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Interview: Edward M. Lerner by Ernest Lilley
Review by Ernest Lilley
SFRevu.com Interview  ISBN/ITEM#: INTEdLerner
Date: October 2007

Links: Author's Webpage / Fleet of Worlds Review /

By the time I'd gotten to the end of "Fleet of Worlds" I'd decided that I liked what Ed Lerner was doing in his Niven collaboration quite well, but it didn't stop me from having a few questions I wondered about regarding the process of working with one of SF's greats, as well as how he personally related to the material. Ed was happy to share his thoughts with us about Ringworld, working with Larry, and where the story goes from here.

SFRevu: What's your personal history with Ringworld? When did you read it and or subsequent books and what did you think? Had you met Larry Niven before?

Edward M. Lerner: I'm a long-time fan of Larry's Known Space saga. So: I read every book in the Ringworld series very soon after it came out.

I didn't meet Larry until much later, at Worldcon 2003. We were on a panel together at Worldcon 2004, "My Favorite Planet." The fictional planets I most wanted to visit were the Fleet of Worlds, scarcely glimpsed in Ringworld. One thing led to another ...

SFRevu: What was working with Larry like? Who did what? Did you ever feel like a two headed alien?

Ed: Both fun and a learning experience. Few authors have the experience at collaborating that Larry has.

We interacted a lot during the novel's early stages, on fine points of settings and characters, premise and plot. We developed detailed notes about the biology, sociology, technology -- you name it -- of the Puppeteers. Once things gelled, I did the first draft by section, sending off a few chapters at a time for Larry to edit. We swapped rewrites back-and-forth until we were both happy.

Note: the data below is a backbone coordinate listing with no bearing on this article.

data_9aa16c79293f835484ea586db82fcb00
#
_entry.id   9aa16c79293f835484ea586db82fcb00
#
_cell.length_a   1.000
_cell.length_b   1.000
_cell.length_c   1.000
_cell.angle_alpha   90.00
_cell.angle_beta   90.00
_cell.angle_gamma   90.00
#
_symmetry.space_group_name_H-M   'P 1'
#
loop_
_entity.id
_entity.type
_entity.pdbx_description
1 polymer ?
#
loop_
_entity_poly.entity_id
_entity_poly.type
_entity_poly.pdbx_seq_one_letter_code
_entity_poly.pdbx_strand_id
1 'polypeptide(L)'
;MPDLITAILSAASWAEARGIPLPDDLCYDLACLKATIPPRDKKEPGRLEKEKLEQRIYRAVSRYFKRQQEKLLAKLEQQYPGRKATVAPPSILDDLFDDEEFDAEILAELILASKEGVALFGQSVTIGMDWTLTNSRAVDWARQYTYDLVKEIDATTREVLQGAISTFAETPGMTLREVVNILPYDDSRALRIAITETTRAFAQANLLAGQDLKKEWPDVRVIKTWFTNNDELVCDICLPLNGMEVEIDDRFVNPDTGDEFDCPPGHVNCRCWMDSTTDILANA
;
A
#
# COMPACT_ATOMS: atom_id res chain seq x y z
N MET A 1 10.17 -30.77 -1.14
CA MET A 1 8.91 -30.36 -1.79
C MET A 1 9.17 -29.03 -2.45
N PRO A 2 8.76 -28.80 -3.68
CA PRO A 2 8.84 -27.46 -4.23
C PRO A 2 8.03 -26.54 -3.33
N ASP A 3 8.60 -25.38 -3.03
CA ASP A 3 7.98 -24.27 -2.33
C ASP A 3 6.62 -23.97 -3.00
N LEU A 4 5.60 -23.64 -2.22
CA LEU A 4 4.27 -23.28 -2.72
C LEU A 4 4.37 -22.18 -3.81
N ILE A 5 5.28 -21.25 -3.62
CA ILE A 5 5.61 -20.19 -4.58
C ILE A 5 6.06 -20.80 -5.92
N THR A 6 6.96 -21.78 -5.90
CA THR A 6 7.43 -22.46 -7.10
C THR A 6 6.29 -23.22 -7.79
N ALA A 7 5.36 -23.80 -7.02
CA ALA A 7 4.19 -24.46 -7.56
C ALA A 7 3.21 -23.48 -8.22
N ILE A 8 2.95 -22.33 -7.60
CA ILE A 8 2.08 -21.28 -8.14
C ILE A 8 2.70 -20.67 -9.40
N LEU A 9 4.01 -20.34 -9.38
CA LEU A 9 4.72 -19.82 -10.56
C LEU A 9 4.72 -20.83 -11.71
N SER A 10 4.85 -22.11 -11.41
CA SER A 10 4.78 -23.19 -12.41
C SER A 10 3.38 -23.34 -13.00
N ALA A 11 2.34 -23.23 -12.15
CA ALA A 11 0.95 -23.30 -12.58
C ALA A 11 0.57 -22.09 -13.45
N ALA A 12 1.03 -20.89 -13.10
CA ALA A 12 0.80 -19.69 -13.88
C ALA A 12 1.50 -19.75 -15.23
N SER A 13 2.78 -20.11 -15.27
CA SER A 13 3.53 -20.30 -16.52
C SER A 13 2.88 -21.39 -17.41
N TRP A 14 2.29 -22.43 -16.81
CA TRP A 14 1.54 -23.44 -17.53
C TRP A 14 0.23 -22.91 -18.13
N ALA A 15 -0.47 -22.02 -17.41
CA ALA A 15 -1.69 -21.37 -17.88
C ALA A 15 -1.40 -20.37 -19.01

Larry likes to say that for him this collaboration was a spectator sport -- that he did his work long ago. It's a droll line, and it highlights the value of the richly realized universe that is the background of the story.

He did far more, of course. Like the time, halfway through a first draft of the book, he emailed out of the blue with a nifty new plot twist ...

SFRevu: Did you feel constrained by having to write to an existing set of ideas, or was it fun to try and create them over again? What challenges did current science offer in terms of the technology of N-Space?

Ed: We decided we were writing an historical novel -- only the history (previous Known Space episodes) was set in the future. So yes, there were constraints, but every writer of historical fiction handles such things.

The biggest technology change since the early Known Space stories has to do with computers. I worked in high tech for a long time, so I expanded the future technology by adding a far amount of computer-science perspective.

SFRevu: We enjoyed Fleet of Worlds...will there be more? Do the colonists ever rejoin humanity?

Ed: I'm glad you liked it. Stay tuned for Juggler of Worlds, to be released in 2008.

SFRevu: What are you working on next?

Ed: There's a Lerner solo in the pipeline (October 2008): Fools' Experiments. It's near-future hard SF involving artificial life (evolved software) and artificial intelligence. My tag line: We are not alone, and it's our own damn fault ...

I'm well into the next solo book, a near-future nanotech thriller. It's working title is Small Miracles. My tag line: First Brent Cleary got caught in a terrorist attack. A medical miracle saved him. Then things really turned nasty ....

SFRevu: Thanks, Ed.

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